SLR identification

Discussion in 'Military History and Militaria' started by stoatman, Dec 8, 2008.

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  1. A Finnish chap on another forum has a bit of an interesting SLR ...

    The upside-down, new serial numbers would indicate production in Australia at Lithgow in 1971. However, the different, older serial number on the lower is a bit of a mystery.

    What is also a mystery is the“A” marking on the selector, which would indicate either an L2 lower, or a lower converted from one of the FAL trials rifles.

    Any ideas, chaps?

    The "definitive" summary of Enfield serial numbers is here: http://www.enfieldcollector.com/serials.html make sure you pack your anorak :)
     

    Attached Files:

  2. Other side of the rifle
     

    Attached Files:

  3. ugly

    ugly LE Moderator

    It is odd, an auto lower, the serial number looks like PF 1479 and poorly stamped!
     
  4. I think the "A" mark was common to many/most of the L1A1 rifles (British and Australian) - I certainly remember it being on several of the issue L1A1s I had. It was probably left there as a "just in case we decide to use it" or as a production economy if they were contemplating export sales.

    The PF1479 number doesn't look like a production rifle serial number - it has the look of either (a) a factory major modification code (eg maybe Lithgow had a refurb programme or modified a component), or (b) the rifle is one of those sold to India/Pakistan and has picked up an Indian batch or inspection code ("PF" itself has been used as a serial number prefix by Pakistan on, for example, domestic-built No4 rifles). Its also possible the lower is one of the many British L1A1 patterns provided to Lithgow to help start production - which might explain why it appears to be an older number than the Lithgow one.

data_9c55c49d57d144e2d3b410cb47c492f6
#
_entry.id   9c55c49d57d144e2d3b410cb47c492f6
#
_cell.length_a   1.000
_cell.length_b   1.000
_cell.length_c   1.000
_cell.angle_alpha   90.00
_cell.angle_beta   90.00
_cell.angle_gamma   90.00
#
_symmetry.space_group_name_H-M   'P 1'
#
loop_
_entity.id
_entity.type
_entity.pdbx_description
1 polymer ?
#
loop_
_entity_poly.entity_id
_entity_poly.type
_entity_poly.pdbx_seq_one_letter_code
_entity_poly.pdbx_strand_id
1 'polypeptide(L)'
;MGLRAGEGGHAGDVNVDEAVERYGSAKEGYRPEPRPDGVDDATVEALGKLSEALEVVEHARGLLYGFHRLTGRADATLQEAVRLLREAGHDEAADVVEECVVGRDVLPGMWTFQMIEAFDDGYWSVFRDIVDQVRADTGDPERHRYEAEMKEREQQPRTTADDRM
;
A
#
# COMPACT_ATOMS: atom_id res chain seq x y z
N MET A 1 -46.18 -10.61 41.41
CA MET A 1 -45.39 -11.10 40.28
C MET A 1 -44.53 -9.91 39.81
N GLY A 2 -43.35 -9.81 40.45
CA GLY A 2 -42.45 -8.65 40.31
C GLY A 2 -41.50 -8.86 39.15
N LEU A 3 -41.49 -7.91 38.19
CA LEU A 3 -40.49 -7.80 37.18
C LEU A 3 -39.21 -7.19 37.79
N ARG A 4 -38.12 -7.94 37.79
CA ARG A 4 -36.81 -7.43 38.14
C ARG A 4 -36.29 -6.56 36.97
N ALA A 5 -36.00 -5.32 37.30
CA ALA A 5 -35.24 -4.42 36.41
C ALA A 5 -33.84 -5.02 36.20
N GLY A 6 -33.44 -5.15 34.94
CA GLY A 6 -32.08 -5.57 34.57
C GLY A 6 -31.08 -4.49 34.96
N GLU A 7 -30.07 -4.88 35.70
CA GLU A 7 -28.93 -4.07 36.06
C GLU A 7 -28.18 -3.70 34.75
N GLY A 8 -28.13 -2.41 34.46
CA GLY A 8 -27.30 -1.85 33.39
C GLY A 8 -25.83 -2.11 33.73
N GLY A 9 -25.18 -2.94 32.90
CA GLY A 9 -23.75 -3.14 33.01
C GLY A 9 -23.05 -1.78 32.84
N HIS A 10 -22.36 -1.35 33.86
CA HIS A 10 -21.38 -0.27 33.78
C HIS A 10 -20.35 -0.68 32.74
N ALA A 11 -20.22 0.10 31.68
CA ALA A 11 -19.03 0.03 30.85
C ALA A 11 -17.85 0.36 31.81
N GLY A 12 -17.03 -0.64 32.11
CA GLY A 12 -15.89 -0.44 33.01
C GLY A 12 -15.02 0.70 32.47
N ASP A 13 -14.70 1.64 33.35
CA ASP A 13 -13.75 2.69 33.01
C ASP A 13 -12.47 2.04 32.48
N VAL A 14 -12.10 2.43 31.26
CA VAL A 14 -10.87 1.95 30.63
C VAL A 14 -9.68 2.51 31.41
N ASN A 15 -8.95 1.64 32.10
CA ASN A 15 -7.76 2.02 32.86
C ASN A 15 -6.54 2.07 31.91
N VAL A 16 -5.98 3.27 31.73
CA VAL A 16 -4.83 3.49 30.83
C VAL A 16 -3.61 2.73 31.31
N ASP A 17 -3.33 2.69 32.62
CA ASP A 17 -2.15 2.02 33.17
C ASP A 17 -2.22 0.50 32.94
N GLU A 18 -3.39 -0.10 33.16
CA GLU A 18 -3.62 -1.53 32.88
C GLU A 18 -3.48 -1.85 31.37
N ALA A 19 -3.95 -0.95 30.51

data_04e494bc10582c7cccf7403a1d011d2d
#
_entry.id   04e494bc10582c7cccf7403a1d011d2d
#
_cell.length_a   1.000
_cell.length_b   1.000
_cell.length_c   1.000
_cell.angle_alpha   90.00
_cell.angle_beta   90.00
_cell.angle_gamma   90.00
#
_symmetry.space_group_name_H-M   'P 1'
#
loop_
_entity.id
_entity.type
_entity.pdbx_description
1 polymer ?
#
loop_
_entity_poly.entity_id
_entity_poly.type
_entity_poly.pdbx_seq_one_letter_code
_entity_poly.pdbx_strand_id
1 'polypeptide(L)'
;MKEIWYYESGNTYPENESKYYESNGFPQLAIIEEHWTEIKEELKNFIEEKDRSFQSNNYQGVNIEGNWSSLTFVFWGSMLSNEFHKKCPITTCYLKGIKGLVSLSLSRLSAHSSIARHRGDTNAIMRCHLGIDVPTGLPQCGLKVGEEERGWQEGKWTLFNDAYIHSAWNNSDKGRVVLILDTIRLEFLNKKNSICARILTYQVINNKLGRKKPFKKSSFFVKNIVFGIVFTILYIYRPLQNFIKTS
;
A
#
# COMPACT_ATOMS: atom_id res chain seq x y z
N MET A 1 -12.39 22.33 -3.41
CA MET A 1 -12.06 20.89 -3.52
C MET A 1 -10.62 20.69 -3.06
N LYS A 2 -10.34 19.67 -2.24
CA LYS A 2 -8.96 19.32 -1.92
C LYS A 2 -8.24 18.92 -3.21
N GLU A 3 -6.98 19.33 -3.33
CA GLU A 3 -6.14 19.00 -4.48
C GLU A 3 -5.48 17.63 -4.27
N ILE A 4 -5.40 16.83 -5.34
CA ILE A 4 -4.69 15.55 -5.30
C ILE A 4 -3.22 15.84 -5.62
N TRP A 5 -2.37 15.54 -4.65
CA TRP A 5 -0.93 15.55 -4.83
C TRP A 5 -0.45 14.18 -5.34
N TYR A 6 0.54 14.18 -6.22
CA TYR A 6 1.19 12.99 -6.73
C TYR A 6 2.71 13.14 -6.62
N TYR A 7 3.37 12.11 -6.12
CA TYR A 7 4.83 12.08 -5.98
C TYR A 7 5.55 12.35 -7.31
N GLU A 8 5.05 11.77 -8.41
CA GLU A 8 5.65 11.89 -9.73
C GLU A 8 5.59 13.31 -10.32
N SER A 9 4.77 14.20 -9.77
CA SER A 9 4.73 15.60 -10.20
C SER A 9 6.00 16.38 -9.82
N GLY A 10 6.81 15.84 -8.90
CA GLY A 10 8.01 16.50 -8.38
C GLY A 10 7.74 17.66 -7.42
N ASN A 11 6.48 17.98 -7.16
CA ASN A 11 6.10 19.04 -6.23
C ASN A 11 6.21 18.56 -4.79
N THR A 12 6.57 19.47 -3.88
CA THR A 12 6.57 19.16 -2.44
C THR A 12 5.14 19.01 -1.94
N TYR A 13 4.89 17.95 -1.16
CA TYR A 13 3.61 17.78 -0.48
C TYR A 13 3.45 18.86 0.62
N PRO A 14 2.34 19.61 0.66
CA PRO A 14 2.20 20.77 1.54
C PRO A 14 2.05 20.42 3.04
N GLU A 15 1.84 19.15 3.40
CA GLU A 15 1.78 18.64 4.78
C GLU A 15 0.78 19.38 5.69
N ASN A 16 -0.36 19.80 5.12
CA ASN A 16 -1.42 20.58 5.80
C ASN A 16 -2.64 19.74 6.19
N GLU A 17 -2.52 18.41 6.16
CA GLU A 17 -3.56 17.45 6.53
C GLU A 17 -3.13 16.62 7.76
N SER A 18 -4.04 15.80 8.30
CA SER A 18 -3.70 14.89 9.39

5. The only serial number that looks factory done is the Lower Reciever AD number.

    What I can see of the Butt looks to be the fatter more sturdy Aussie butt.

    The trigger mech housing rivit looks loose and the upper ejector pin is either loose or coming loose.
     
  6. AlienFTM

    AlienFTM LE Book Reviewer

    I never thought of Aussies in that way before.
     
  7. Swoooooooooooooons...wooden furniture on an SLR.....think I may be getting a stiffie :D
     
  8. its deffo an Aussie Lithgow SLR,
    all aussie SLRs had the 'a' for auto position but with a 'legged' selector so it wouldnt swivel round to auto and missing the deeper cutout found on the automatic selectors
    spotters note - on aussie SLRs the return plunger behind the trigger was made slightly longer so even if a smart cookie took out the selector (or replaced it with a L2 selector) the trigger wouldnt come back far enough to go rat-a-tat-tat (sticking a bit of matchstick under the disconector worked fine though :wink: )

    i dunno what the extra serial number on left rear of lower is, a few NZ SLRs had this aswell.

    THE extra serial number to look for on an ex-NZ army SLR is a 3 digit number stamped on the mag well forward left of the lower, this is the NZ vietnam mark, only 400 (Nos 100-500) NZ SLRs went to vietnam,
    i used to have a vietnam marked ex-nz army slr, wish i had kept hold of it.
     
  9. BuggerAll

    BuggerAll LE Reviewer Book Reviewer

    We used Oz SLRs in the Royal Hong Kong Regiment (The Volunteers). I can't say that I was aware that they were any different from UK ones. Certainly from a users point of view they were the same beast. As far as I'm aware the Regt Assoc's shooting club still uses them at its range on Route TWISK. If you are in HK and want a blat I expect it could be arranged.

    We also had Belguim GPMGs again there was no difference as far as I could tell.